We are pleased to announce that as of Thursday, August 26, 2010, all edSocialMedia content including articles from contributors and except where noted will be licensed under the Creative Commons Attribution Non-Commercial Share Alike license.


It has been truly exciting to watch the growth of edSocialMedia, and we have the tremendous privilege and honor of hosting contributed stories from some of the brightest thinkers and practitioners of social media in education.


One of the best things about working with such great professionals is that they challenge you. Recently, a number of our contributors and readers called us out on our copyright and licensing terms.


While most of our video and photos are already released under a Creative Commons license, we have been somewhat more stingy about text and have been using a standard copyright. To be clear, we have always been supportive of the “fair-use” principle of our content which is implicit in any copyright; but until now going Creative Commons for text seemed like an unnecessary complication.


Our concern was that a CC license for text might encourage wholesale duplication of our articles and stories. edSocialMedia.com is a business that relies heavily on a successful internet presence and visibility, and having duplicate content on the internet might potentially drag down edSocialMedia’s page rank, which is neither good for us nor our contributors.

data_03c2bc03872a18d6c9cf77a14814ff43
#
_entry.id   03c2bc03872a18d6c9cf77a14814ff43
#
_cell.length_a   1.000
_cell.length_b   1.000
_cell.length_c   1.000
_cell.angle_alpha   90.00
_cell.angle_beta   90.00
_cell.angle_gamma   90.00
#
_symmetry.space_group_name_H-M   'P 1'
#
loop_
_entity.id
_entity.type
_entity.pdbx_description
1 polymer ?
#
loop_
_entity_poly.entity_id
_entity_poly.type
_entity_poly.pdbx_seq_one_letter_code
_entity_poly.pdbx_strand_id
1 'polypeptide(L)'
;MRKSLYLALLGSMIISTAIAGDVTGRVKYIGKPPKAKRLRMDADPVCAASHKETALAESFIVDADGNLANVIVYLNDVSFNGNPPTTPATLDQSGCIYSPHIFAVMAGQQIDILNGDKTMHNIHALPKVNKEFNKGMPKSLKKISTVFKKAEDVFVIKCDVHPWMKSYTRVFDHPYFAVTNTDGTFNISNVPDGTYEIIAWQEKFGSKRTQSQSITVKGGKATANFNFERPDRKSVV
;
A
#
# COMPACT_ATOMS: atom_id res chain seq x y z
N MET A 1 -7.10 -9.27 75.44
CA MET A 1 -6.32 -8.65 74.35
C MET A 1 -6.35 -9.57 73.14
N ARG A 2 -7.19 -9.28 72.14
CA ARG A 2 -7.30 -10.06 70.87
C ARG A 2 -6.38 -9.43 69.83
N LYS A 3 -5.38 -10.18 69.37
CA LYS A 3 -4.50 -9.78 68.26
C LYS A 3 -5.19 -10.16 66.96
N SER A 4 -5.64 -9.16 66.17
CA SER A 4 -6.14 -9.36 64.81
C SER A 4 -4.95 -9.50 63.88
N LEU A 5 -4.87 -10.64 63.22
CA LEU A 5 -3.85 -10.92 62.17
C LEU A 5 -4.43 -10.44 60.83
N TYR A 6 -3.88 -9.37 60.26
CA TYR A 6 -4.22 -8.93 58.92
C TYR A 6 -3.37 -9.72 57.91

However, after some soul-searching, research and some thoughtful debates between @peterdbaron, @steveritchie, @ernestkoe and @jessebardo, we’ve come to the conclusion that benefits of releasing all content under a Creative Commons license outweighs the potential risks.


Here’s part of our reasoning:

  1. We think the ‘remix and share’ philosophy at the core of Creative Commons licenses is fundamental to our education mission. We should practice what we preach.
  2. The CC license grants us all the rights we need to operate a successful business and it lets us better serve our constituents. Win-win.
  3. “Fair use” still applies but by explicitly granting certain reuse rights we are explicitly supporting our core constituents (educators and parents) in their mission.
  4. Less friction = more sharing; more sharing = more mindshare.
  5. We believe in “less control” and we are going to model that behavior fully.
  6. The problem of duplicated content exists but we think that the risk of someone else maliciously duplicating our content is probably low; and if someone is really going to go through the trouble to duplicate our stuff for evil, a standard copyright isn’t likely to stop them anyway.
  7. This is an opportunity to share our ideas and best practices related to the reuse and remix of content.

Many thanks to our contributors and readers for the nudge, and tell us what you think by leaving a comment below.

the edSocialMedia team

Ernest Koe

I love what I do. The best part of this job is that I get to talk to people and organizations about information technology--not just narrowly about database systems, or websites or the technical kung-fu surrounding integration and software but also broadly on the use of information itself and its impact on our businesses and schools. My technical expertise is in information systems--databases and web technologies--but my professional interests cover technology in the context of education, community-development and business-development. When time permits, I blog about these things at http://proofgroup.com/blog/ernest.